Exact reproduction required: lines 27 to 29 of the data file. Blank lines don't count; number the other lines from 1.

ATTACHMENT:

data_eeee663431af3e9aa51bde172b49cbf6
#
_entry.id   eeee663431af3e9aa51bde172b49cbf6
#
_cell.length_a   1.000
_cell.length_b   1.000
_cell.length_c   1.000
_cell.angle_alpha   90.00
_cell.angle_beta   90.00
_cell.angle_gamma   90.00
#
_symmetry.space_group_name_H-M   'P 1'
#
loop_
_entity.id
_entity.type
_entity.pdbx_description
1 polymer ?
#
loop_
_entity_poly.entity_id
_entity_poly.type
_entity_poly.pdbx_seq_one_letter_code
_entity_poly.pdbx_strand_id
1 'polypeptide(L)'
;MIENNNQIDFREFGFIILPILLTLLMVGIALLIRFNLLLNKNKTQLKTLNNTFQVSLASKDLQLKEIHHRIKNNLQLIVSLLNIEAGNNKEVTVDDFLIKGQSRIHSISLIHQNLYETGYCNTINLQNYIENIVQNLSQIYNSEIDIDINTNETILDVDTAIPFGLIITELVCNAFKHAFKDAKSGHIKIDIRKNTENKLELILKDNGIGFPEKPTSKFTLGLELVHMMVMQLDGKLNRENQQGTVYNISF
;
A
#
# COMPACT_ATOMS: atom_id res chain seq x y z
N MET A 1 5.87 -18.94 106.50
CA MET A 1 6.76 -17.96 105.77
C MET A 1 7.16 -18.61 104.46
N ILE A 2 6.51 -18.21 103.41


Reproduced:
;
A
#